Disrupting the System for an Awful President is Useless

gary johnson and jill stein

Candidates Jill Stein (Green Party) and Gary Johnson (Libertarian Party)

LOOKING BACK ON THE 2016 PRESIDENTIAL ELECTIONS, it seems as though Sen. Bernie Sanders (I-VT) threw his hat into the ring, and single-handedly inspired a generation of voters to cast their ballots in protest of the two-party system and all it represents. Now that Sanders has dropped out of the race and thrown his weight behind Democratic Party candidate Hillary Clinton, many have touted third-party candidates Gary Johnson and Jill Stein as the inheritors of his legacy, the final disruption needed to topple the control that the major parties have long held over U.S. politics.

During an appearance on MSNBC’s Morning Joe, Sanders warned against the allure of the protest vote, urging viewers to “think about what the country looks like and whether you’re comfortable with four years of a Trump presidency.” The longest-serving Independent senator advised those considering Johnson and Stein to vote for third-party candidates down the ballot, but stated unequivocally, “This is the time to elect Hillary Clinton.”

Unfortunately, Sanders’ words may not reach a receptive audience, even where his former supporters are concerned. After Sanders dropped out of the race and endorsed his former rival, some Bernie Bros were quick to put the Vermont senator on blast for what they considered “selling out” to the political powers that be. Their ire ignored the fact that Sanders’ policies brought revolutionary changes for the better to the 2016 Democratic Party platform.

We’re in a similar situation now. What many protest voters fail to consider is that disrupting the system for a terrible president is pointless. Sanders’ effect on the system has already happened. And although those positive changes are just as easy to lose as the progress we’ve made under Obama’s two terms, they will stick around if we don’t risk the presidency and continue to champion progressive causes over the next four years.

A Sanders presidency would have been the ultimate disruption: proof that an Independent candidate could win the highest office with nothing more than good policy and integrity. If the original plan for disruption was to elect Sanders, then the decision to cast a protest vote amounts to nothing more than holding one’s breath like a petulant child.

Putting an inept candidate into the Oval Office in the name of protest, however, does nothing but send the message that political independents and outsiders cannot be trusted to vote responsibly. Worse still, should either of the 2016 third-party candidates make it into office — which Internet memes will assure you could happen, if every lax voter turned out for them — their inexperience would almost certainly lead the U.S. at large to the conclusion that third-party candidates make bad presidents.

That’s the opposite of disruptive. If you truly want to see the two-party system demolished, you know that the way to do it is not by tossing all of Sanders’ progress onto a dumpster fire. Instead, we must harness the chaos that allowed both Sanders and Trump to garner widespread support, and use it to bring sweeping, progressive change to the U.S.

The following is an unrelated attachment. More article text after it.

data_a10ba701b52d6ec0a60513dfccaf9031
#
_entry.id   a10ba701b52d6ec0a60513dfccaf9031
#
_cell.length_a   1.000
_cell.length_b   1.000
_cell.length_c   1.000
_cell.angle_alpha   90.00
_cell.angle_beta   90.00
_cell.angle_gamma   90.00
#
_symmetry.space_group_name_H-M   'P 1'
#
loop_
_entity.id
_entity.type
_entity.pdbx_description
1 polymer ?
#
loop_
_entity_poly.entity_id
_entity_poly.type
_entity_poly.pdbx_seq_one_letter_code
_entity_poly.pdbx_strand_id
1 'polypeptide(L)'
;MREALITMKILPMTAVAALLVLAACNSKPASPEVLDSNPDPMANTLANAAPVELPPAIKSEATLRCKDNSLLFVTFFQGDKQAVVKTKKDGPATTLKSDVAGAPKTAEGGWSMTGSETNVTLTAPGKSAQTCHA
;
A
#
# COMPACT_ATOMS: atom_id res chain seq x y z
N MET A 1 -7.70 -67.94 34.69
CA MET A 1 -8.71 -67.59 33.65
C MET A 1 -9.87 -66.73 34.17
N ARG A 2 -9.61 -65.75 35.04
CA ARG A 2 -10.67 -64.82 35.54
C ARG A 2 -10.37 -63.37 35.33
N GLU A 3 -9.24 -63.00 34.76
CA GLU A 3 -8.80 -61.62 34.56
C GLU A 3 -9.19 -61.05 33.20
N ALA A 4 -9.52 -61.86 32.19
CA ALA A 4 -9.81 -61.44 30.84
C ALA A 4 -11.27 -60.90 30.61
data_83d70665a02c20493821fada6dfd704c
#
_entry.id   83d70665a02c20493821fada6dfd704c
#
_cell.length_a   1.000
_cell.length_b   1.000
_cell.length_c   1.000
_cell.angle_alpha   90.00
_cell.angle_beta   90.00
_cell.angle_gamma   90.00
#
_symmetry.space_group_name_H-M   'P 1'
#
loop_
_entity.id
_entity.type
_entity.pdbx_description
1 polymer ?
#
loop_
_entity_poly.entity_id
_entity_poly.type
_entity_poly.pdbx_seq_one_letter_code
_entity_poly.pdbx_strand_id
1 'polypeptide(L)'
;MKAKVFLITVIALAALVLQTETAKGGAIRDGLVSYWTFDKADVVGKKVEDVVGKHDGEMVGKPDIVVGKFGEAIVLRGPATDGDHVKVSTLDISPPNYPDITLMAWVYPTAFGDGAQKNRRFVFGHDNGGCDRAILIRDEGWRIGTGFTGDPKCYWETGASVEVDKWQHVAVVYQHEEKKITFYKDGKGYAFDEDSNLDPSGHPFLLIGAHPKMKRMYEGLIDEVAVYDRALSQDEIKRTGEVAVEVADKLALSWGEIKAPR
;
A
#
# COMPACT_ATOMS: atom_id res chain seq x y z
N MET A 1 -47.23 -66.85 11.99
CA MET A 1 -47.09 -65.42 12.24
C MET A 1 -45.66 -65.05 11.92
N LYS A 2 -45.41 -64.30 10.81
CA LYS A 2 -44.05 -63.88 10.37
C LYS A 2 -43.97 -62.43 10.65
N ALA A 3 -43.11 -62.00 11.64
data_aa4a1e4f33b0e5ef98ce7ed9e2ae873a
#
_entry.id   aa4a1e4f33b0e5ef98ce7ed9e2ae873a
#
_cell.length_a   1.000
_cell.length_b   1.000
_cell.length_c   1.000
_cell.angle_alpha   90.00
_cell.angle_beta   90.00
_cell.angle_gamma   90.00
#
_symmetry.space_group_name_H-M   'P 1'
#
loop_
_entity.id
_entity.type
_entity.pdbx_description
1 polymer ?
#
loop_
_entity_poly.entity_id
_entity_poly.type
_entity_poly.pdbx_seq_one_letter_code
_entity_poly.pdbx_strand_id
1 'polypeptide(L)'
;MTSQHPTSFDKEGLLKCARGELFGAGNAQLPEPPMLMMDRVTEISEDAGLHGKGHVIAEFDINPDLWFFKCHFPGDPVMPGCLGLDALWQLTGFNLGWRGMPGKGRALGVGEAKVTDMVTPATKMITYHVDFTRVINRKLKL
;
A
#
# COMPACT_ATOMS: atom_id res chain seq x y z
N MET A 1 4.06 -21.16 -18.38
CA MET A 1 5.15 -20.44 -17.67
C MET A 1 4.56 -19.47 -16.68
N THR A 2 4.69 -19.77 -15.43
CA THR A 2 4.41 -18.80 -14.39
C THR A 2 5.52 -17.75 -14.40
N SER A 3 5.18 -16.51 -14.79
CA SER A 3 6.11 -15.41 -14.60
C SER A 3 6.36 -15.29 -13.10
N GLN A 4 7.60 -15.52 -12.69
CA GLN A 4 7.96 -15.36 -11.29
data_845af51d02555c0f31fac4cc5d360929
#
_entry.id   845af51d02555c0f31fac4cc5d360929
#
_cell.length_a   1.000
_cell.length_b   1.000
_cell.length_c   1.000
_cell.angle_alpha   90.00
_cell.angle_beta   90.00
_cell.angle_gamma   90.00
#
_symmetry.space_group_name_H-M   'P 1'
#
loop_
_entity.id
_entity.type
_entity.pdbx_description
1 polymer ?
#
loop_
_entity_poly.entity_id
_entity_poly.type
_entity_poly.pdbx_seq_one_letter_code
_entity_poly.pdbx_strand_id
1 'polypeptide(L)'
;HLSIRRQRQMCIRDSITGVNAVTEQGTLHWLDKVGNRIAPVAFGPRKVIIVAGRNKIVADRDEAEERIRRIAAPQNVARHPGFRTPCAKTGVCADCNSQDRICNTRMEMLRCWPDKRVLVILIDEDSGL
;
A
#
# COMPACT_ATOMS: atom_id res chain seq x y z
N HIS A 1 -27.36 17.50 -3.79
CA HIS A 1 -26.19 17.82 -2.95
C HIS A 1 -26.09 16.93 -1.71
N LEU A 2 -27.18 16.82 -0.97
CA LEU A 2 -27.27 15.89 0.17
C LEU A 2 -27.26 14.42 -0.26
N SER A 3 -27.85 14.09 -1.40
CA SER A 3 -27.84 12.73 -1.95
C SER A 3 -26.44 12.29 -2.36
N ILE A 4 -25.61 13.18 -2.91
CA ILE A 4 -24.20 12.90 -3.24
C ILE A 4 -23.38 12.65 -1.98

Don’t worry, the chaos isn’t going anywhere. Jonathan Rauch’s full analysis of “How American Politics Went Insane” is well worth the read, but here’s a nugget to chew on. From the article:

Trump, Sanders, and Ted Cruz have in common that they are political sociopaths — meaning not that they are crazy, but that they don’t care what other politicians think about their behavior and they don’t need to care. That three of the four final presidential contenders in 2016 were political sociopaths is a sign of how far chaos syndrome has gone. The old, mediated system selected such people out. The new, disintermediated system seems to be selecting them in.

The point behind protest votes has already been made. Sanders and his supporters have proven that a third-party candidate can make a viable bid for the presidency and shape the policies of a major party. That means we have a hope of seeing better and more qualified presidential candidates than Johnson and Stein. Provided that we maintain the progressive momentum Obama, Clinton, and Sanders have set in motion, the election of a third-party president will come sooner, rather than later.

It may not come at all, however, if we allow a Trump presidency to happen. And it certainly won’t come in our lifetimes if we let a candidate with slim-to-no political experience and/or knowledge taint public opinion as the first non-major-party president in recent memory.

Simply put, the bar has been raised. Sanders has urged us all to hold out just a little while longer, to disrupt when the time is right. We owe it to ourselves to listen. We owe it to future generations to preserve the image of the third-party. If it still rubs you the wrong way, just think of it as waiting on a candidate who’s worthy of Sanders’ legacy.